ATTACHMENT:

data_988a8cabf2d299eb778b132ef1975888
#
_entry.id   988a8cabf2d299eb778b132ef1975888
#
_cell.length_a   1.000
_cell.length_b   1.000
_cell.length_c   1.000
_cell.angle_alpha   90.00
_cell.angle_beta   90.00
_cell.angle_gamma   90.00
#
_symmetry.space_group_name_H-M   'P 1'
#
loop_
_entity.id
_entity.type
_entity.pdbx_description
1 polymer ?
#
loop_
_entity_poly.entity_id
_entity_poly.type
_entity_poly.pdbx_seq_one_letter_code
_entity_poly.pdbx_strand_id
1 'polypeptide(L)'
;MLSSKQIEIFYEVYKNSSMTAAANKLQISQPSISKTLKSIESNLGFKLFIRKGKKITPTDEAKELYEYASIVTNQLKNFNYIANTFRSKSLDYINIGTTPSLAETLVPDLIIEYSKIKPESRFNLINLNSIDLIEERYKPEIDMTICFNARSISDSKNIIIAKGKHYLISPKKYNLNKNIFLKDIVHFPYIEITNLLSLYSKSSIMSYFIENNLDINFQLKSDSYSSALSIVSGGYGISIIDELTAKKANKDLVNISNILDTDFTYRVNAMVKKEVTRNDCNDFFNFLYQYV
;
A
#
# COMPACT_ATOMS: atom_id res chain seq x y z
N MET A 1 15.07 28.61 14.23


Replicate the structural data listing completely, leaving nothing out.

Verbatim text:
data_988a8cabf2d299eb778b132ef1975888
#
_entry.id   988a8cabf2d299eb778b132ef1975888
#
_cell.length_a   1.000
_cell.length_b   1.000
_cell.length_c   1.000
_cell.angle_alpha   90.00
_cell.angle_beta   90.00
_cell.angle_gamma   90.00
#
_symmetry.space_group_name_H-M   'P 1'
#
loop_
_entity.id
_entity.type
_entity.pdbx_description
1 polymer ?
#
loop_
_entity_poly.entity_id
_entity_poly.type
_entity_poly.pdbx_seq_one_letter_code
_entity_poly.pdbx_strand_id
1 'polypeptide(L)'
;MLSSKQIEIFYEVYKNSSMTAAANKLQISQPSISKTLKSIESNLGFKLFIRKGKKITPTDEAKELYEYASIVTNQLKNFNYIANTFRSKSLDYINIGTTPSLAETLVPDLIIEYSKIKPESRFNLINLNSIDLIEERYKPEIDMTICFNARSISDSKNIIIAKGKHYLISPKKYNLNKNIFLKDIVHFPYIEITNLLSLYSKSSIMSYFIENNLDINFQLKSDSYSSALSIVSGGYGISIIDELTAKKANKDLVNISNILDTDFTYRVNAMVKKEVTRNDCNDFFNFLYQYV
;
A
#
# COMPACT_ATOMS: atom_id res chain seq x y z
N MET A 1 15.07 28.61 14.23